Democrats have made Brett Kavanaugh’s Senate confirmation hearing about process.
They were about the Senate’s rules — and who’s breaking them.
And according to James Wallner, a political scientist with conservative think tank R Street and a former Republican Senate aide, that’s a debate Republicans will likely lose.
This is not the debate Republicans wanted to have. Note: Kavanaugh hasn't been debated once. It's just the process, the documents. Democrats have framed this debate 100%.— James Wallner (@jiwallner) September 4, 2018
For months, Republicans have been pushing to get Kavanaugh confirmed to the Supreme Court before the 2018 midterm elections, to avoid risking the small-but-possible chance Republicans lose control of the Senate.
In the process, Democrats say the procedure, in which the Senate first reviews a nominee’s entire public record and then has the opportunity to question it, has been thrown out the window. As Vox explained, while the pace of Kavanaugh’s confirmation isn’t necessarily unprecedented, the timeline is. The Bush White House library released 42,000 pages of documents from Kavanaugh’s time in the White House Monday night, just hours before the start of Kavanaugh’s confirmation hearing Tuesday morning.
“For the record, that is a rate of 7000 pages per hour,” Sen. Sheldon Whitehouse (D-RI) quipped, balking at the notion that congressional staff would be able to thoroughly examine the documents in time for Tuesday’s hearing. “That is superhuman.”
The opening hours of Tuesday’s hearing involved a cacophony of Democratic lawmakers and activists urging to put the confirmation hearings on pause, calling the hurry and lack of transparency a disgrace. Republicans were put on the defensive, having to yet again explain why they are moving forward on one of the most consequential legislative decisions of a generation without giving lawmakers the time to fully review Kavanaugh’s record.
“In this instance I think it is a losing argument for Republicans,” Wallner told Vox. “Republicans aren’t making a case for what a qualified Supreme Court justice should look like. They are instead defending their decision to block Democrats from getting access to the documents they want.”
Democrats are making Kavanaugh’s confirmation about the process
With a 51-person Republican Senate majority, Democrats know Kavanaugh’s path to the Supreme Court is close to guaranteed if Republicans stick together. With President Donald Trump’s first Supreme Court nominee Neil Gorsuch, Senate Republicans changed the rules on confirming Supreme Court nominees to only require a simple majority. In other words, Republicans don’t need Democratic votes to get Kavanaugh through the final step of the confirmation process.
But from the very beginning of the Judiciary Committee’s confirmation hearing on Kavanaugh’s nomination, Democrats made it clear they wouldn’t be passive actors. They’re saying Republicans are changing the rules again.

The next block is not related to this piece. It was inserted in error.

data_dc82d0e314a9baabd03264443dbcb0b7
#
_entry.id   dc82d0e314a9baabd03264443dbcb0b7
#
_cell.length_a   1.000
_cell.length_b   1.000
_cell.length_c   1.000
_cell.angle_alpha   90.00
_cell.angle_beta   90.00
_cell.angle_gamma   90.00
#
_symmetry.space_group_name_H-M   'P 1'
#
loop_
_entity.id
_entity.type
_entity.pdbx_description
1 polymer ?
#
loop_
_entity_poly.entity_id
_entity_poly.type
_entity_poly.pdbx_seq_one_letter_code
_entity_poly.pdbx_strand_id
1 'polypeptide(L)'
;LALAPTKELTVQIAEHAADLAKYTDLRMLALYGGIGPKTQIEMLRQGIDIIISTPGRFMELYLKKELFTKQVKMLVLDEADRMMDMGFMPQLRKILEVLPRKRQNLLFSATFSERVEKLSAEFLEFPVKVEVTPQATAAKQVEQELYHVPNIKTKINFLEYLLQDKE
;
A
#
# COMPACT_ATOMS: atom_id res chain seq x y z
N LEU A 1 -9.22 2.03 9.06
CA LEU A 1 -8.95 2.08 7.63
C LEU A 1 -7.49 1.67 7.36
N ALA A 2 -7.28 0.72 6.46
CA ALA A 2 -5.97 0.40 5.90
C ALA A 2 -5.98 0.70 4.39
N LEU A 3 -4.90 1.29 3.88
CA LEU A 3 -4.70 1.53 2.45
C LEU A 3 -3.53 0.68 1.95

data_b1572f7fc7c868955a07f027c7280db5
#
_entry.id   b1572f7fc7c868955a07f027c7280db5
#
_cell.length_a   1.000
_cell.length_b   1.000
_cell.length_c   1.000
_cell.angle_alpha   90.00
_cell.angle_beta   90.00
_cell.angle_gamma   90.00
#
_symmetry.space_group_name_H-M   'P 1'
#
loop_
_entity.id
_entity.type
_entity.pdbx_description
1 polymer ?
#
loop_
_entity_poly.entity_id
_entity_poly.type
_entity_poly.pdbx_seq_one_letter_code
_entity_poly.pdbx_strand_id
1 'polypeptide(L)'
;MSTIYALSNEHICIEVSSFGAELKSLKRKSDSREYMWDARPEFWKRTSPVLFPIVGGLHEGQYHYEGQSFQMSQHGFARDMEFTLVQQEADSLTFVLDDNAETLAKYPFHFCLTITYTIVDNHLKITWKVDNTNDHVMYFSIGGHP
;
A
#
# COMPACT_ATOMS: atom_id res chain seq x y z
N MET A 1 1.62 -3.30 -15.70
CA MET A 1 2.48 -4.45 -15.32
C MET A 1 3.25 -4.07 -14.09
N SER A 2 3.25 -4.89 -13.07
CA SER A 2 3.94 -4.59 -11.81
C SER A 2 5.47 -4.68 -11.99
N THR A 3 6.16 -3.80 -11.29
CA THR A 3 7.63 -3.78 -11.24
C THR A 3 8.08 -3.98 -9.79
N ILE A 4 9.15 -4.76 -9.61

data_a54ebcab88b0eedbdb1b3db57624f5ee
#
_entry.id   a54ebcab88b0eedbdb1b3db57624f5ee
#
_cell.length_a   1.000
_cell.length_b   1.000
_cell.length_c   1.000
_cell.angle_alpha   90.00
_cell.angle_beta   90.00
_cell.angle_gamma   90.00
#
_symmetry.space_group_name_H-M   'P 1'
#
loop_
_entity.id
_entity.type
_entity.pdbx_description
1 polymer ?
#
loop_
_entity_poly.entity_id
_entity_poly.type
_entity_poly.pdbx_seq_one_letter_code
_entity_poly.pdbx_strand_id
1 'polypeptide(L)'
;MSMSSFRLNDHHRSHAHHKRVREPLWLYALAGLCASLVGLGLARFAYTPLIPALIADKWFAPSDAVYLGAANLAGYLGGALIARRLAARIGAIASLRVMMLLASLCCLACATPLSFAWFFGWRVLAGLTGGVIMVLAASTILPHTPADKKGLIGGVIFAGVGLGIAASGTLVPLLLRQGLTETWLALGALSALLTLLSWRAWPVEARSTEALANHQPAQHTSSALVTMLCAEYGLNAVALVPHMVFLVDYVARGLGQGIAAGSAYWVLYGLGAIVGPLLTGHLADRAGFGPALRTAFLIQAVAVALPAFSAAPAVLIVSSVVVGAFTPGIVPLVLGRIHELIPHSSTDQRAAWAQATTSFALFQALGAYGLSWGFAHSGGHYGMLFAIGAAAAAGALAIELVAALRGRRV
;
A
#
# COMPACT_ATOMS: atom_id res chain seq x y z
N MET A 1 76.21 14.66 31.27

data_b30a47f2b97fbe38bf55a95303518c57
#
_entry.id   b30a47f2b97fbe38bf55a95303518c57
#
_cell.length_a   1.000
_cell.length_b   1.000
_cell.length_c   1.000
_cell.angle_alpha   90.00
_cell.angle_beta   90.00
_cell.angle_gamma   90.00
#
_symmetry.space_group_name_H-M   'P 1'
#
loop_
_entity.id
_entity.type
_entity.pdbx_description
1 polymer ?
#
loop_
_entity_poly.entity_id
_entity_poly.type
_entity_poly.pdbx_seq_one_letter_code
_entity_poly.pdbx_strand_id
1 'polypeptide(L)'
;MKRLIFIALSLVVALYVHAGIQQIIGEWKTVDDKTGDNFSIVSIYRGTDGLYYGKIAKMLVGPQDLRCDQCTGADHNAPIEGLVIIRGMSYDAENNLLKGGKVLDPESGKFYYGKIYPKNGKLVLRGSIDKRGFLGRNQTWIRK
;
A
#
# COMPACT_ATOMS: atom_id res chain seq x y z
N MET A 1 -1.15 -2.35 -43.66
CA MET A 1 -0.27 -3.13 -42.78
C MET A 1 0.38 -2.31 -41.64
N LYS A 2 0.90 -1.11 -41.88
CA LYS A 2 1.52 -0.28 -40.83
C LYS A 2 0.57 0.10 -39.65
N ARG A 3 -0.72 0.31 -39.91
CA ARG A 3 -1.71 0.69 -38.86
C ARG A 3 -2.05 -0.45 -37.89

“We waited for more than a year with a vacancy on the Supreme Court under the direction of your leader in the United States Senate, and the republic survived,” Sen. Cory Booker (D-NJ) told an increasingly frustrated Judiciary Chair Sen. Chuck Grassley (R-IA). “The fact that we cannot take a few days or weeks to have a complete review of Judge Kavanaugh’s record is unfair to the American people, it is inconsistent to our responsibility under Article II, Section 2 of the Constitution to advise and consent on ... court nominees.”
One by one, Democratic senators went down the line to identify how the Senate’s process had been skirted, from redacted and altered emails to confusion about the process during the hearing. Sen. Mazie Hirono (D-HI) said it was “out of order” that the Republican-controlled committee required lawmakers to “pre-clear” questions, documents, and videos they’d like to use during the hearing.
In his 44 years in the Senate, voting on 19 nominations to the Supreme Court, Sen. Patrick Leahy (D-VT) said he had never seen a process like Kavanaugh’s confirmation.
“I have been on this committee under Republican and Democratic leadership; I never thought the committee would sink to this,” Leahy said, directing his comments to Kavanaugh. “In fact, you should not be sitting in front of us today. You should be sitting in front of us only after we have completed a review of your record. Your vetting is less than 10 percent complete. In critical ways, our committee is abandoning its tradition of exhaustively vetting Supreme Court nominees.”
In turn, Republicans were put on the defense, forced to answer Democrats’ questions about process instead of talk about their nominee. Grassley, who insisted on continuing the hearings as planned, was pushed to argue that Republican staff had ample time to review documents, citing past Senate confirmation hearings.
Sen. Ted Cruz (R-TX), arguing against changing the process, laid out Democrats’ strategy more explicitly.
“I want to ask what this hearing is about and what this is not about,” Cruz said. “First, this hearing is not about the qualifications of the nominee. Judge Kavanaugh is by any objective measure unquestionably qualified for the Supreme Court. Everyone agrees he’s one of the most respected federal judges in the country.”
Cruz added: “There’s an old saying for trial lawyers: If you have the facts, pound the facts. If you have the law, pound the law. If you have neither, pound the table. We’re seeing a lot of table pounding this morning.”
The hearing was far from the coronation Republicans were hoping for.